Leopards are highly opportunistic predators and will dine on just about anything (including pythons, squirrels and rotten zebra if available). Birds are also on the menu – sometimes snatched out of midair in dramatic fashion or simply extracted from unguarded nests. Recently released footage from a camera-trap in South Africa's Greater Kruger Park shows a brazen big cat raiding a hornbill nest in search of an easy meal.

The footage – captured by the team from the APNR Southern Ground-Hornbill Research & Conservation Project who have been researching these endangered birds in South Africa for over two decades – shows the leopard awkwardly teetering on the thin branches surrounding the nest before eventually clambering halfway into the entrance hole and emerging with a helpless nestling. "We arrived at the nest during our routine nest checks to monitor breeding and the nestling condition," Ph.D. candidate Kyle-Mark Middleton and Project Researcher Carrie Hickman explained to Latest Sightings. "On arrival at the nest, we heard something rustling above and then jumping down. When we got to the foot of the nest, we saw the half-eaten nestling on the ground. We retrieved the camera trap to see what had happened."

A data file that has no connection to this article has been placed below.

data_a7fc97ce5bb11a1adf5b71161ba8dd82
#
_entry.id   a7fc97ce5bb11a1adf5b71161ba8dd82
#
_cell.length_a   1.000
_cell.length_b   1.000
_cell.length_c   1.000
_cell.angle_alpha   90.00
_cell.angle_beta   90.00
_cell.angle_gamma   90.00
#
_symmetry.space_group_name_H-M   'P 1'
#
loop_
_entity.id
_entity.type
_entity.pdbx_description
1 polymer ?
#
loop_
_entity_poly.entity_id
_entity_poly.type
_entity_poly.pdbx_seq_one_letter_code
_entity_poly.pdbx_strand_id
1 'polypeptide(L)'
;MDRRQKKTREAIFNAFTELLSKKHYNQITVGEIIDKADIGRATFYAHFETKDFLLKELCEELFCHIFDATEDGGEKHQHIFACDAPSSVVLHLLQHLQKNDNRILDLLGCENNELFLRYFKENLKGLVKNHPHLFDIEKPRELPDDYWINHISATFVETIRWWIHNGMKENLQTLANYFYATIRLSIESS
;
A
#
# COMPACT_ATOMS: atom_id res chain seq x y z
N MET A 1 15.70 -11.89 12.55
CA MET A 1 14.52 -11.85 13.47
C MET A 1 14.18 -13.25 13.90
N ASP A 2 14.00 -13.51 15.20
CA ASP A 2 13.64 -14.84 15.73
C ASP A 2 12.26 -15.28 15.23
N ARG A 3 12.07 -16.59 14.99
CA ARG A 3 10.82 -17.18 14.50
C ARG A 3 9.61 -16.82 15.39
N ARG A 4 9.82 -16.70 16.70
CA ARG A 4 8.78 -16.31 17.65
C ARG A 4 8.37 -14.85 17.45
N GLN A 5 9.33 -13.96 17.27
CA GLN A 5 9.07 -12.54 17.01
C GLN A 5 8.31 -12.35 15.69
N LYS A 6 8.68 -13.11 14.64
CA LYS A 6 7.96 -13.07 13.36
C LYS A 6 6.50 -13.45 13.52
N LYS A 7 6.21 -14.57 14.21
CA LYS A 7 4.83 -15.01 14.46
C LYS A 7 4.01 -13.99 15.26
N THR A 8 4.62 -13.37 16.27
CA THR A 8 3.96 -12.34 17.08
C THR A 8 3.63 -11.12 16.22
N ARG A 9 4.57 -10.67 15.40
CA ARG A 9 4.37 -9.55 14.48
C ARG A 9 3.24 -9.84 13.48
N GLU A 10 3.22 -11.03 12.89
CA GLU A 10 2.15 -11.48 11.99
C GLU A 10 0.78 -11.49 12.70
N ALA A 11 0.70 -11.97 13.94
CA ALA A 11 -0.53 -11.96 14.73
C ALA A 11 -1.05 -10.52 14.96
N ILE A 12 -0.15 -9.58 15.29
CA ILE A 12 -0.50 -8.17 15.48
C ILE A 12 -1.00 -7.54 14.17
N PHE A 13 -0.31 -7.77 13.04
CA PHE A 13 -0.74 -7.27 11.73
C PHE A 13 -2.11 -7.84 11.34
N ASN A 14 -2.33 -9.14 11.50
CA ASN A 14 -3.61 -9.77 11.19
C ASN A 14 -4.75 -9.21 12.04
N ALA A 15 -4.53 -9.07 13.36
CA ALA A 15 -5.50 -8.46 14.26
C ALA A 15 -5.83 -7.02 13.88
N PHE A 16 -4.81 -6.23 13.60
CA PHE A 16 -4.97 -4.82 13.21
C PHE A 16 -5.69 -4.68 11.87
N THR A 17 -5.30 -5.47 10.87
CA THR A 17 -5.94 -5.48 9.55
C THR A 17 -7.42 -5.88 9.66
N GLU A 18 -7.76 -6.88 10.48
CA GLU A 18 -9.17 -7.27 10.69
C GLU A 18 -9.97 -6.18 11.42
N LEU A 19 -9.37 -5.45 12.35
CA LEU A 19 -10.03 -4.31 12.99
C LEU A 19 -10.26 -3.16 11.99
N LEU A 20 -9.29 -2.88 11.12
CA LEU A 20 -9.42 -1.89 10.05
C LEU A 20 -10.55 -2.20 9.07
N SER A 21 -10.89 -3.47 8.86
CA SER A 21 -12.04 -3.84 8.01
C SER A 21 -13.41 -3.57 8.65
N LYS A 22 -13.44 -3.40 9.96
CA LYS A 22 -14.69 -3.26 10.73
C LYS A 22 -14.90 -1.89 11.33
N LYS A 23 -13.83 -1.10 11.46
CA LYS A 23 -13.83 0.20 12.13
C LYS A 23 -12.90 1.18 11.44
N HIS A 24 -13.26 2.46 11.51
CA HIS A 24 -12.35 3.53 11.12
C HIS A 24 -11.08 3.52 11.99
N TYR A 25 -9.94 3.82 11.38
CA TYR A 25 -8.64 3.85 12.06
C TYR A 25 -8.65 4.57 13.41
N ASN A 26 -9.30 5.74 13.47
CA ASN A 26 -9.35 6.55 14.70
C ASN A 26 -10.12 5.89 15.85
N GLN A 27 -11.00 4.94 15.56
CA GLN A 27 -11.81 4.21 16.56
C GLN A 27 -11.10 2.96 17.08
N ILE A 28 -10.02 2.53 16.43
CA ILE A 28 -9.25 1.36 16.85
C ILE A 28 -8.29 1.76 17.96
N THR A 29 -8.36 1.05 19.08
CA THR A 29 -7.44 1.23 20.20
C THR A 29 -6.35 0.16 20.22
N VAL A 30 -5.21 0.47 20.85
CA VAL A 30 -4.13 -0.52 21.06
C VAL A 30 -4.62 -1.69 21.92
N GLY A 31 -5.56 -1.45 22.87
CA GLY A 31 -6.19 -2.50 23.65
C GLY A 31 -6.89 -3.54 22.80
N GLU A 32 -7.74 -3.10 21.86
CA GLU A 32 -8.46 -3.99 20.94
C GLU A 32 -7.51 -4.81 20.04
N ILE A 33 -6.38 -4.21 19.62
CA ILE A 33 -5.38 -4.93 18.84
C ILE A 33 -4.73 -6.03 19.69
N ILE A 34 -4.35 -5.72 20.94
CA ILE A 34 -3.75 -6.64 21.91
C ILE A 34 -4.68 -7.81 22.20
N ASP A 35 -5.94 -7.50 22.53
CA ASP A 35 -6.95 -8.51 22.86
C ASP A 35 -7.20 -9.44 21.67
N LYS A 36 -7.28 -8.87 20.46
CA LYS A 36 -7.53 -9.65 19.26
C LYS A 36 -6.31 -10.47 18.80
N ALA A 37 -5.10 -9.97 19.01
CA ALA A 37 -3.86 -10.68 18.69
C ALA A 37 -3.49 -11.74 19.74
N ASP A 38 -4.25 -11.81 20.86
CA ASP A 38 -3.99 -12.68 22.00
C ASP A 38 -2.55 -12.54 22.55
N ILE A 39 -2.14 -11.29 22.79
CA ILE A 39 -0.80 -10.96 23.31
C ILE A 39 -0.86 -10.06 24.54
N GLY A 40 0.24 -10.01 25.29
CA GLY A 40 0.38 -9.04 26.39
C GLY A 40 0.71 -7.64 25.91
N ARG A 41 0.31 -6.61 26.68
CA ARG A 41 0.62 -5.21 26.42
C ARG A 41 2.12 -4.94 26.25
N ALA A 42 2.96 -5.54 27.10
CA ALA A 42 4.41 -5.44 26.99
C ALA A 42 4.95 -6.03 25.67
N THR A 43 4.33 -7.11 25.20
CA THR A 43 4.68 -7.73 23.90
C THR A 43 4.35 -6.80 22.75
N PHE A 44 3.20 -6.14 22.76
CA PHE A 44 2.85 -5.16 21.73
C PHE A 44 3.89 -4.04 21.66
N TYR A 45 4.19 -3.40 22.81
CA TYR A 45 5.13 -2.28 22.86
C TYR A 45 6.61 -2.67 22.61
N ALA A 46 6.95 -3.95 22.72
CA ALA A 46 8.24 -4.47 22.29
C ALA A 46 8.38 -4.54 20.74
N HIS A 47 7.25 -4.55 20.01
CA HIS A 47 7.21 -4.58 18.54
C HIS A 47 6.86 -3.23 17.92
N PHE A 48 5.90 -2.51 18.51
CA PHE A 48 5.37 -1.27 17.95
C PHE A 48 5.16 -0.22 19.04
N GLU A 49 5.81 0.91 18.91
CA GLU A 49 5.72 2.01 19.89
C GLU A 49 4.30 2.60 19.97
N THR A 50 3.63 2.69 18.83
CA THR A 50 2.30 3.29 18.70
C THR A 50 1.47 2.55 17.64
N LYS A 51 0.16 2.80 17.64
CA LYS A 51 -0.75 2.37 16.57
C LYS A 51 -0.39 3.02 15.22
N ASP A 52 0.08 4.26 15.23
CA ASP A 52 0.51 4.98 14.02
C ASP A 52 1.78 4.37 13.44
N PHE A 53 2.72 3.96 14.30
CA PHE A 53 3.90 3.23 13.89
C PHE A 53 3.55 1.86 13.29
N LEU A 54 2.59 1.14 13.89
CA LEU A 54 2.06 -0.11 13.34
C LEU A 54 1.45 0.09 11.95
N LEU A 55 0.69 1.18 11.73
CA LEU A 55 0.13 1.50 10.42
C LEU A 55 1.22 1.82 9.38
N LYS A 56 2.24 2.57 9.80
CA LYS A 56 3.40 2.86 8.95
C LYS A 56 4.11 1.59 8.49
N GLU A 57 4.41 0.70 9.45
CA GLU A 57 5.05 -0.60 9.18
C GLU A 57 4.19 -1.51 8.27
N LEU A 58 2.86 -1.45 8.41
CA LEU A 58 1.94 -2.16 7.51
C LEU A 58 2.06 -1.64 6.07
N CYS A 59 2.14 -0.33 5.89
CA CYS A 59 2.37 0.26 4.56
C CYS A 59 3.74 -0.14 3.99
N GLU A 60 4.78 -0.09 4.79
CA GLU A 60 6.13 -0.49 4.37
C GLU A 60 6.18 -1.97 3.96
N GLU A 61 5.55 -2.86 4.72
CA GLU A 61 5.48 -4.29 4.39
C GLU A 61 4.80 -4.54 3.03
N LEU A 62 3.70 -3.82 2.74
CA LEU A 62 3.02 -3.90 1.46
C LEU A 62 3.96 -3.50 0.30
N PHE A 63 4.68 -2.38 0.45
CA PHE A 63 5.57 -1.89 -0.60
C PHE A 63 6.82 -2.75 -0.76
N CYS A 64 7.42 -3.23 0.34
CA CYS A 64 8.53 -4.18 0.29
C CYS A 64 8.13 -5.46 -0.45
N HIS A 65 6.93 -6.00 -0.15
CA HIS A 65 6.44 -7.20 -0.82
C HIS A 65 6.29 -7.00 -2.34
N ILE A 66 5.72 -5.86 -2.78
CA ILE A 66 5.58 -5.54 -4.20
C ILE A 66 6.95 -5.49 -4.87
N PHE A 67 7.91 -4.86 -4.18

Southern ground hornbills are one of Africa's most unique bird species. The world's largest cooperatively breeding birds, adults stand at around a metre tall and sport a long, curved bill and bright red facial skin that makes them stand out as they stride through open grasslands in search of lizards, snakes, small mammals and birds to snack on. Hornbills typically nest in tall trees, but habitat loss has left them with just 10-30% of their historical range in which to roam and, as a result, their numbers have been significantly reduced.

In an effort to increase the dwindling populations, the APNR Southern Ground-Hornbill Research & Conservation Project began installing artificial nests. To date, 109 chicks have been raised in the human-created homesteads and much information has been gleaned about ground hornbill ecology. Of course, natural predation still remains a big threat to the vulnerable nestlings – something the team have had to accept. 

"When watching the footage, we were very sad that this had happened, losing a chick is quite a big blow for these endangered birds," the team explains. "At the same time, it is good that we caught the culprit. Often, we find nests empty and can only assume that it was predated. But we never know what the actual animal was."

Predator proofing is being considered for some of the artificial nests as the team continue to learn more about the threats, both natural and unnatural, that these unique birds face.